Is DROP TABLE a common action before CREATE TABLE?


Is DROP TABLE a common action before CREATE TABLE?


The use of DROP TABLE is not recommended to be kept outside of the development process of an app, so we would not commonly find it as part of a deployed application, as a matter of fact, neither would be a CREATE TABLE action. There is a good reason for this, for example, once our application behaves and works as we want it to and we decide to deploy it, usually the same service we use to store our app, will have a database storage as well where we can migrate our local db, or start one connected to our 'live'code (code that is accessible already through the browser). At this point, we would run a CREATE TABLE once, because databases are meant to preserve data as much as possible, it is usually cumbersome when there is the need to restructure your schema (for example).

In that example, imagining that we created FaceBook using an SQL database, by now there are millions of rows, dropping a table could be a catastrophic thing, yet if we really needed to, there is also the practice of creating back up databases.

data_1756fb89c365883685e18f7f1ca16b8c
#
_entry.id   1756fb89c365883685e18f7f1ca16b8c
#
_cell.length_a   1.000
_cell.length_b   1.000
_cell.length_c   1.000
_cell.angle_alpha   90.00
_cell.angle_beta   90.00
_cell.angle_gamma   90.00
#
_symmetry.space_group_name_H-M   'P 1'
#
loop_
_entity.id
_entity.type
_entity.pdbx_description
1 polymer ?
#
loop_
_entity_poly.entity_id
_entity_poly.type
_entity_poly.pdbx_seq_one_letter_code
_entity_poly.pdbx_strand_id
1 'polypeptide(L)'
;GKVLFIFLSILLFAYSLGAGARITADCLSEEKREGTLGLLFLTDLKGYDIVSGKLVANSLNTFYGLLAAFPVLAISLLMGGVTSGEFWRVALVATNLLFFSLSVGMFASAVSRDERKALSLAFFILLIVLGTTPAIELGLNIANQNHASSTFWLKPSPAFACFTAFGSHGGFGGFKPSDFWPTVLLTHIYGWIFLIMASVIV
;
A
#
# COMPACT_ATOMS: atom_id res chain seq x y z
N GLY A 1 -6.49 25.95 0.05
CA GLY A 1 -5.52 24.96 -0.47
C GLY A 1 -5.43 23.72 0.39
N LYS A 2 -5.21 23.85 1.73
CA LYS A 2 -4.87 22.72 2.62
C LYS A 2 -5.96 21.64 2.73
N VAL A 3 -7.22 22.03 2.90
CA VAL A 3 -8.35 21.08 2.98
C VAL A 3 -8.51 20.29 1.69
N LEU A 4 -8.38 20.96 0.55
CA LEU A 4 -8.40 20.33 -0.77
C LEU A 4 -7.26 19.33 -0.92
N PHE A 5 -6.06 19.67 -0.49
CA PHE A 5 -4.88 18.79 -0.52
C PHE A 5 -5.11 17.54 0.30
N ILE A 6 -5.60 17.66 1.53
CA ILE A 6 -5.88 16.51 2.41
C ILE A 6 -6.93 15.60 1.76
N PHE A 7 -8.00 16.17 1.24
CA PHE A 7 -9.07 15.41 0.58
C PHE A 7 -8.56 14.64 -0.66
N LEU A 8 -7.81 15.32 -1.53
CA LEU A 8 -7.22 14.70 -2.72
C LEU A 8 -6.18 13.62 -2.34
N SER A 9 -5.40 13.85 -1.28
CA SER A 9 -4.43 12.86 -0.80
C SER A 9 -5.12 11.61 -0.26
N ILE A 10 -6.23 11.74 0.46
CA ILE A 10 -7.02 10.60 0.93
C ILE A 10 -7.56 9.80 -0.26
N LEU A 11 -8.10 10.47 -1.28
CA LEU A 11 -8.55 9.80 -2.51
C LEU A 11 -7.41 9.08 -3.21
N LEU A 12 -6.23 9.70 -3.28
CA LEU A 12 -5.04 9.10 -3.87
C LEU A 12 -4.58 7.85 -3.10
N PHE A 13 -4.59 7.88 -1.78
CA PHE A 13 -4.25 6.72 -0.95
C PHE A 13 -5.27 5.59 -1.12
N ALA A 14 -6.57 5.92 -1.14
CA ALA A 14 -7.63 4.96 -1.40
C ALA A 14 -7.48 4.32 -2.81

Let’s back up now, while we develop our application, because we keep on making changes to its behavior and how it uses the database, sometimes we need to change the schema which as we may remember is the structure of what a row has in the table, if we need to change the schema, it means that forcefully we need to create a new table, and since we will not use our old version of that table, the best practice there would be to drop it.

Something I will like to mention here is that if we just DROP TABLE IF EXISTS, since SQL is index-based, even though we get rid of the table, the id or index of each row will usually stay, so if we had ten rows and deleted the table, the first entry on the new table with the same name will start at the index 11, to prevent this there is an action like IF EXISTS called CASCADE, it propagates the delete operation on the parent key to each dependent child key, in this case the rows, cleaning up their indexing so when we create a new table, the first item to be inserted will be at the index of 1 (remembering that SQL indexing starts at 1 and not 0). That way, when necessary, as we work on our projects and we need to DROP a TABLE because of schema changes or any need, we could safely run:


and now when we create our new table:

 propname TYPE,
 propname TYPE,
 propname TYPE);

Then confidently we will know that the first entry we make will start at the index of 1:

INSERT INTO table_name VALUES(valueOne, valueTwo, valueThree);